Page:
ATHENS — Archeology has taken massively to the streets of Athens, combing through the splendid Greek past in search of a more livable future for a now-ramshackle capital literally gasping for breath.
The harvest is bountiful--and bittersweet.
Construction of a $2.8-billion underground Metro for Athens is imposing a delicate and painful balance between the demands of modern urban life and the legacies of history.
Metro excavations have opened archeological digs the size of 22 football fields along major streets in the heart of the city.
Artifacts in dazzling array, from toys to sarcophagi to sexy bedroom lamps, are being recovered as part of the largest effort ever undertaken to mine and rescue the underground treasures of a metropolis whose majesty beckons across 25 centuries.
"The scale is indescribable. In pieces, there are hundreds of thousands. In bulk, tons. We are talking large trucks and heavy cranes," said William G. Stead, the American engineer overseeing Metro construction. "Scholars will be writing their theses on this material 25 years from now."
The bad news is that large numbers of newly seen landmarks from Athens' past--walls, foundations, wells, aqueducts--will be bulldozed goodby in another few months to keep Metro construction on schedule. Not everybody is sure that there will be time to fully digest the trove.
One recent morning, a worker digging a few feet beneath street level near Syntagma, or Constitution Square, uncovered a broken pocketbook-sized terra-cotta brick bearing the image of two prancing panthers. Archeologist Costas Saris hustled over.
"A mold from a metal-working shop; about the time of Christ," he told a visitor above the rasp of a No. 136 bus trapped in traffic a few yards away on Amalias Avenue before the national Parliament. To the fury of motorists, the Metro digs have institutionalized gridlock since tunneling began in earnest in November, 1992.
The panthers, duly documented, by now lie in one of the fast-growing artifact warehouses of the Greek Culture Ministry. They will be studied--eventually. There is no time for that sort of scholarly luxury right now.
"Usually we don't excavate all year round, so winter offers a chance to study and to reflect. Here, we don't have that chance," said Saris, one of a dozen archeologists overseeing workers at what will become the Metro's biggest station. "A site this size would normally keep us busy for many years. But we have only six months. I wish we hadn't found so much."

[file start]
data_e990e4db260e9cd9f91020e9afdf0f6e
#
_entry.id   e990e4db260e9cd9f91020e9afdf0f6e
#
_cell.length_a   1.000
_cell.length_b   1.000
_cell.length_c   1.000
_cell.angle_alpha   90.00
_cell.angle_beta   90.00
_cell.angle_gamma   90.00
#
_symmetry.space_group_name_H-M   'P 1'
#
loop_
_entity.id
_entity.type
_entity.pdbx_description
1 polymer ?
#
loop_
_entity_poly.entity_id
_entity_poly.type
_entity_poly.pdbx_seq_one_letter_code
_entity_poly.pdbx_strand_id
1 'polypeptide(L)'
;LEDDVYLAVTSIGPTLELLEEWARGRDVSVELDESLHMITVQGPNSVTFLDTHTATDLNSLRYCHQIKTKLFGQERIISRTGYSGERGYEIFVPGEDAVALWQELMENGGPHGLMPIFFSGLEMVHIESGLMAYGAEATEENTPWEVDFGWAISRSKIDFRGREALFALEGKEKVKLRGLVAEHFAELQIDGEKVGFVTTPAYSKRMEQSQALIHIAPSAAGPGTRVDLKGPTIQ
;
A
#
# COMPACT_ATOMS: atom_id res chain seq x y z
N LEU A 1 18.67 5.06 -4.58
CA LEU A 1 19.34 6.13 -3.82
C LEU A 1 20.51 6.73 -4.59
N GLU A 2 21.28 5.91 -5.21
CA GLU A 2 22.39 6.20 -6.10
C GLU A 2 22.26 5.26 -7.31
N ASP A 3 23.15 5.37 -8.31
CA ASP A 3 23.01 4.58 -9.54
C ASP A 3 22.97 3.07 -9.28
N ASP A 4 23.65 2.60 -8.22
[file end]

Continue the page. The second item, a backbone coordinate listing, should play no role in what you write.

Stead, who ran San Francisco's Municipal Railway for five years and also worked for New York and Boston transit systems, is himself a trained archeologist.
He sympathizes with the yearning to linger over the past. But time is money, in this case European money: about 1 million marks for every day of delay--nearly $600,000.
"Slow archeology is not necessarily good, and fast archeology is not necessarily bad," said Stead, chief of a Bechtel International team providing management and engineering services to the Greek company responsible for the Metro.
Originally planned for completion in 1997, the project is already more than one year behind schedule because of the archeology. Now, Stead said, Athens must avoid the mistakes of Rome, where standoffs between builders and conservers repeatedly delayed subway construction.
"Unfortunately, features like wells, walls and foundations will be destroyed. Once they are measured and recorded, we'll have to bulldoze them out of the way," Stead said. "But the glass is also half full. Except for the Metro, these sites would never have been excavated to begin with."
That there is any excavation at all is because 80% of Metro financing comes from Greece's concerned partners in the European Union.
It is the largest contribution that the EU (formerly the EC) and the European Investment Bank have made to any single project.
To put it bluntly, their European partners--like the Greeks themselves--are alarmed at Athens' decay.
Classical Athens was the most wondrous city on Earth in the 5th Century BC. Modern Athens is the most polluted and choked capital in the EU, 12th of 12 in livability and efficiency, by most reckoning. Greeks believe that it is time the past moved over to make room for regeneration.
Uncounted false Metro starts across 30 years of explosive urbanization have left Athenians disbelieving that anything good could ever emerge from any new hole in the street.
Still, most people tell pollsters that while they do not want archeology sacrificed for the Metro, neither do they want the Metro sidetracked by archeology.
It is not hard to understand why. In 1961, there were 39,000 cars in Athens, where a third of Greeks live.
Today, there are 1.4 million cars in a metropolitan area with almost 3.5 million people. Despite Draconian traffic restrictions, little moves downtown in the historic, commercial, financial and governmental heart of Greece.